Police Charge Arson Suspect Based On Records From His Pacemaker

Image courtesy of John Hanley

How would you weigh the choice to have a pacemaker implanted if you knew that information from the device could be used against you in a criminal case? A man in Ohio is having his own cardiac rhythm used against him as he faces charges of aggravated arson and insurance fraud. This week, he pleaded not guilty to those charges.

Police say that the 59-year-old man set fire to his own home, causing about $400,000 in damage. Local paper the Journal-News reported that on the scene, police saw that what the defendant said was “inconsistent” with the evidence.

The defendant’s account was that he was in his second-floor bedroom when the fire fire began. He noticed it, packed some important items in a few suitcases, broke the window with his cane, threw his luggage out the window, and escaped the house, dragging his luggage to the car.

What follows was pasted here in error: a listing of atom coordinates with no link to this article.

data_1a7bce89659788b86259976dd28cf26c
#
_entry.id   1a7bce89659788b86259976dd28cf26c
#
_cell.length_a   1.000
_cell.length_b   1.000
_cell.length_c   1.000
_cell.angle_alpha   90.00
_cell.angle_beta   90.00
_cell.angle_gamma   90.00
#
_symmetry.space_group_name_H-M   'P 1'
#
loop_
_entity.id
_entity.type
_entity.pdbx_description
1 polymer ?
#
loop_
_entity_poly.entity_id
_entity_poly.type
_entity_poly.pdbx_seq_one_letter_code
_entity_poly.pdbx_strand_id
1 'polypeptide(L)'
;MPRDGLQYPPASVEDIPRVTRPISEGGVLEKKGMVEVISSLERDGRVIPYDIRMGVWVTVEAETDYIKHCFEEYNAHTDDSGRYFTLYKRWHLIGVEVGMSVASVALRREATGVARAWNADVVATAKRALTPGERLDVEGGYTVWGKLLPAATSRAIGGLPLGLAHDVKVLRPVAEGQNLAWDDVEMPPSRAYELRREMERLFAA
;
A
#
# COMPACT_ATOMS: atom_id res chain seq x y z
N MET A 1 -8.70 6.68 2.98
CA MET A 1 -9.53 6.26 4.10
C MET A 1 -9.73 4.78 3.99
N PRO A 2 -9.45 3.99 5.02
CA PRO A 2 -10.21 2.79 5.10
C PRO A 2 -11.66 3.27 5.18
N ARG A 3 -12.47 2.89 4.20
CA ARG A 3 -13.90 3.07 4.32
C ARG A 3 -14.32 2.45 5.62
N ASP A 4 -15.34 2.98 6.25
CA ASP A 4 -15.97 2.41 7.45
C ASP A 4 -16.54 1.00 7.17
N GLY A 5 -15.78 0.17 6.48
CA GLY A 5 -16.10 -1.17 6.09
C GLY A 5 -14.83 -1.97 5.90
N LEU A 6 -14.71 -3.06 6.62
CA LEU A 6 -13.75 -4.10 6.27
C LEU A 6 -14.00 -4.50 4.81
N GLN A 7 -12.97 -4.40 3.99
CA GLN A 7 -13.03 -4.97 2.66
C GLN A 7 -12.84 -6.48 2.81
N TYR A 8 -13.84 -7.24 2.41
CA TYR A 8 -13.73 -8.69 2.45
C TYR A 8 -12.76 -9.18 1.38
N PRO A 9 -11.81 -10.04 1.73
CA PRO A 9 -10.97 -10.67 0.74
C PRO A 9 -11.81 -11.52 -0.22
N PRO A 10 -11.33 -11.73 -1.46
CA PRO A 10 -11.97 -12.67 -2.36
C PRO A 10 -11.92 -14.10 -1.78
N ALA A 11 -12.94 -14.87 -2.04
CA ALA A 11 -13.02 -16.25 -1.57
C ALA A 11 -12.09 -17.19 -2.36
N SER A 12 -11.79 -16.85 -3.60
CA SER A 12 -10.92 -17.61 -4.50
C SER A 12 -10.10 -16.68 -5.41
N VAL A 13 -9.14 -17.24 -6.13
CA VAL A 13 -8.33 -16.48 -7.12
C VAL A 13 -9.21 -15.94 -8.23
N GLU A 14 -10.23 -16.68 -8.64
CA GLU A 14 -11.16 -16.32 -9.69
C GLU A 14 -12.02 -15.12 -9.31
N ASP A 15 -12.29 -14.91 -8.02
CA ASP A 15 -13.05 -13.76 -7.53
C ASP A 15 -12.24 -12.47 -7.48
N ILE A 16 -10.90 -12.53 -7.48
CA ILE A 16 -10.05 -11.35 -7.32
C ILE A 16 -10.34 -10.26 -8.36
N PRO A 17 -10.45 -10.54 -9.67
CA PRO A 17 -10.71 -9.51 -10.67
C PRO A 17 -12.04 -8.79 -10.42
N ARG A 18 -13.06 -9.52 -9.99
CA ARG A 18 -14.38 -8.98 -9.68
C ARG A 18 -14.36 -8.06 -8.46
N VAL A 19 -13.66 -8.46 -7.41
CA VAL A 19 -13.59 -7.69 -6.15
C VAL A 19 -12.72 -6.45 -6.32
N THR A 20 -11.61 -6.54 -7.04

Maybe he could have done all that very slowly, but it was clear to police that given his health problems, the man didn’t do it in the minutes before he fled the house. They obtained a court order for the data recorded by his pacemaker for that period.

A cardiologist analyzed the data and offered an expert opinion that it was “highly improbable” that the defendant performed all of those actions, based on the recorded data about his heart rate, usage of the pacemaker, and cardiac rhythms during the period when he claimed to have been throwing suitcases out of windows and rushing down the stairs. The evidence showed that he was not doing those things.

This is perhaps a net positive for justice, but problematic for personal privacy: the wearer can’t take a pacemaker or other implantable device off, can’t erase the recorded data on their own, and under current regulations doesn’t have control over the information that it records about them. Which can be used in prosecutions, apparently.

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